There has not been such political focus on building new homes since the 1950s and ’60s, when Supermac promised to out-build Labour and Harold Wilson promised to keep building in the ‘white heat’ of his technological revolution. This is good. House-prices show clearly that Britain, certainly South East Britain, needs more homes. But it is also risky. Last time we got into a government-dominated, political arms race on house-building, the quality of our built environment was massacred.
The 1956 Housing Subsidy Act biased the system in favour of multi-storey housing. Flats at fifteen storeys received a government subsidy nearly three a half times the subsidy for a normal house. The painful results was that we created neighbourhoods that housed fewer people, were less popular and far more socially isolated than what went before (if you doubt that look at chapter four of our report with Policy Exchange).
Surely we wouldn’t be foolish enough to do that again? Would we? And surely not a regulation-scrapping, rule-burning Conservative administration?
Dream on, I fear. It turns out that is not just planning rules that restrict the supply and type of homes in this country. It is also building and housing rules. There is a whole debate to be had on the vital importance of these rules in preventing people getting what they want and constraining growth and house-building. We need that debate if we are to build the homes and the types of homes that people actually want. At present we are building too many homes for planners not for people.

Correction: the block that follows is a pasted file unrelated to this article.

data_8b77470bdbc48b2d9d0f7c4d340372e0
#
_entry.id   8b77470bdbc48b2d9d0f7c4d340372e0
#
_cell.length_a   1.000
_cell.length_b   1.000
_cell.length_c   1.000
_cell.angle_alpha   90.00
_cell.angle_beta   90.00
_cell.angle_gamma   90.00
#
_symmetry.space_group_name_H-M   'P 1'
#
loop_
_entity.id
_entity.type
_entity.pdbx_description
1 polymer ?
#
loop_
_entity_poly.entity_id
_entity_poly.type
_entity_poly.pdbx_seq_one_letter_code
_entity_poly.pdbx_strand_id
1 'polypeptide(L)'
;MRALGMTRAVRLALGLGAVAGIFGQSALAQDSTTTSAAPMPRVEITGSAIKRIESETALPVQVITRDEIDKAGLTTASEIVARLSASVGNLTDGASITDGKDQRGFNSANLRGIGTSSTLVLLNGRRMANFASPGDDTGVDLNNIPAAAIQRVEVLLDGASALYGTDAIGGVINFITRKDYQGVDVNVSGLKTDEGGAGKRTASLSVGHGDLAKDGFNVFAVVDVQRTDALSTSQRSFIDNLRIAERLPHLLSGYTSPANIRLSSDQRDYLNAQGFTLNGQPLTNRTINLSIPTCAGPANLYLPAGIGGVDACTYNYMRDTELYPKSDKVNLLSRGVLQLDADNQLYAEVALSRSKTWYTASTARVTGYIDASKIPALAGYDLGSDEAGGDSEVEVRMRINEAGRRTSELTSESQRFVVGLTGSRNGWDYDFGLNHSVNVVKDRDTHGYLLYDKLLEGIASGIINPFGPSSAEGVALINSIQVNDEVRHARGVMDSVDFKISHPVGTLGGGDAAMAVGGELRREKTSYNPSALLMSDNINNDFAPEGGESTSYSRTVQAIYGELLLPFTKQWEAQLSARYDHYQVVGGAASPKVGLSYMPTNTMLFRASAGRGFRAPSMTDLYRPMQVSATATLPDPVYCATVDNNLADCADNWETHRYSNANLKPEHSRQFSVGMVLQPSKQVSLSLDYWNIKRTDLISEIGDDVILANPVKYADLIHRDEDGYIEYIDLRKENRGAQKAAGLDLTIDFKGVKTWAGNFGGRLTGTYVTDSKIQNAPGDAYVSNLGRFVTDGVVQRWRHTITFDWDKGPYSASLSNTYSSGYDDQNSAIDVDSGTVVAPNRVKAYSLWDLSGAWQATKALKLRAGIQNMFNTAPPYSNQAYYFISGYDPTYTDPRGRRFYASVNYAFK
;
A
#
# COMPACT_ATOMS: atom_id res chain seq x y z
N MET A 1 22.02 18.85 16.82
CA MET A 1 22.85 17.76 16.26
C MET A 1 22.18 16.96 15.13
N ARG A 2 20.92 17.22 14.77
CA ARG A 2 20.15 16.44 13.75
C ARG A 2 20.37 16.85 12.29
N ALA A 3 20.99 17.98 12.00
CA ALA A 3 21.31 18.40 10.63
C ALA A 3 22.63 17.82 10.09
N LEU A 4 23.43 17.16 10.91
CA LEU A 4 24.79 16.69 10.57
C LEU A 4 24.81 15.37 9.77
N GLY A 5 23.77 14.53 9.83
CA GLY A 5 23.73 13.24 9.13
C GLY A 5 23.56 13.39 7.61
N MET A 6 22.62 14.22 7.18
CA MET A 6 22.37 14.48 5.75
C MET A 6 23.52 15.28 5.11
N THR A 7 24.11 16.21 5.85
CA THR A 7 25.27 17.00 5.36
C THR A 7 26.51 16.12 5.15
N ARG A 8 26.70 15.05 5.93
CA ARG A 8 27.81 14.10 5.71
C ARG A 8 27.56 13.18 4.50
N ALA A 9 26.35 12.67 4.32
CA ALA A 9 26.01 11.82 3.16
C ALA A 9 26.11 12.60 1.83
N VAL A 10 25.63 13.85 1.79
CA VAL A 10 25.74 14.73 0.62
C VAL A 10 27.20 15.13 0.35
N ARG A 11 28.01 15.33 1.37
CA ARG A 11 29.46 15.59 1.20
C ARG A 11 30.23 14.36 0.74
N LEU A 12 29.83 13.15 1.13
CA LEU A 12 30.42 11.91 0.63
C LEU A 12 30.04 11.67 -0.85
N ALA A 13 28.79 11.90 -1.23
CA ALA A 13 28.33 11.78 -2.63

For example, Create Streets has had a detailed look at the London Plan and the London Housing Design Guide (you can read our full report which is published today here). It turns out that, in London, despite some improvements, the rules are still stacked against the normal streets that about 89 per cent of people actually want. We found at least eleven rules (there are probably far more buried in the detail) which are materially biased in favour of multi-storey blocks and against the type of terraced streets which are popular and which can reach very high densities, so meeting London’s housing needs.
It’s not light reading So let me give you just a couple of examples. London Plan Key Performance Indicator 3 is meant to ensure ‘no net loss of open space… due to new development.’ Gardens do not count as open space. However, the often wasted small spaces on housing estates do count as open space. This makes it very hard to redevelop unpopular and low density estates into the sort of popular and high density terraced streets with gardens that most Londoners prefer. This is despite the fact that evidence has shown for many years that people prefer private gardens (however small) to less usable communal space.
For example, in a recent survey by the Royal Institute of British Architects of apartment block residents they found that, ‘private gardens were preferred to shared gardens’ and that ‘those in urban London [were] most keen across all the groups to have some outside space in their new property.’ In order to stop the rules being biased against what people want, we have therefore recommended today that the London Plan key performance indicator 3 should be adjusted to permit the recycling of open land into streets or gardens when the plan is approved by a local community via a neighbourhood plan referendum.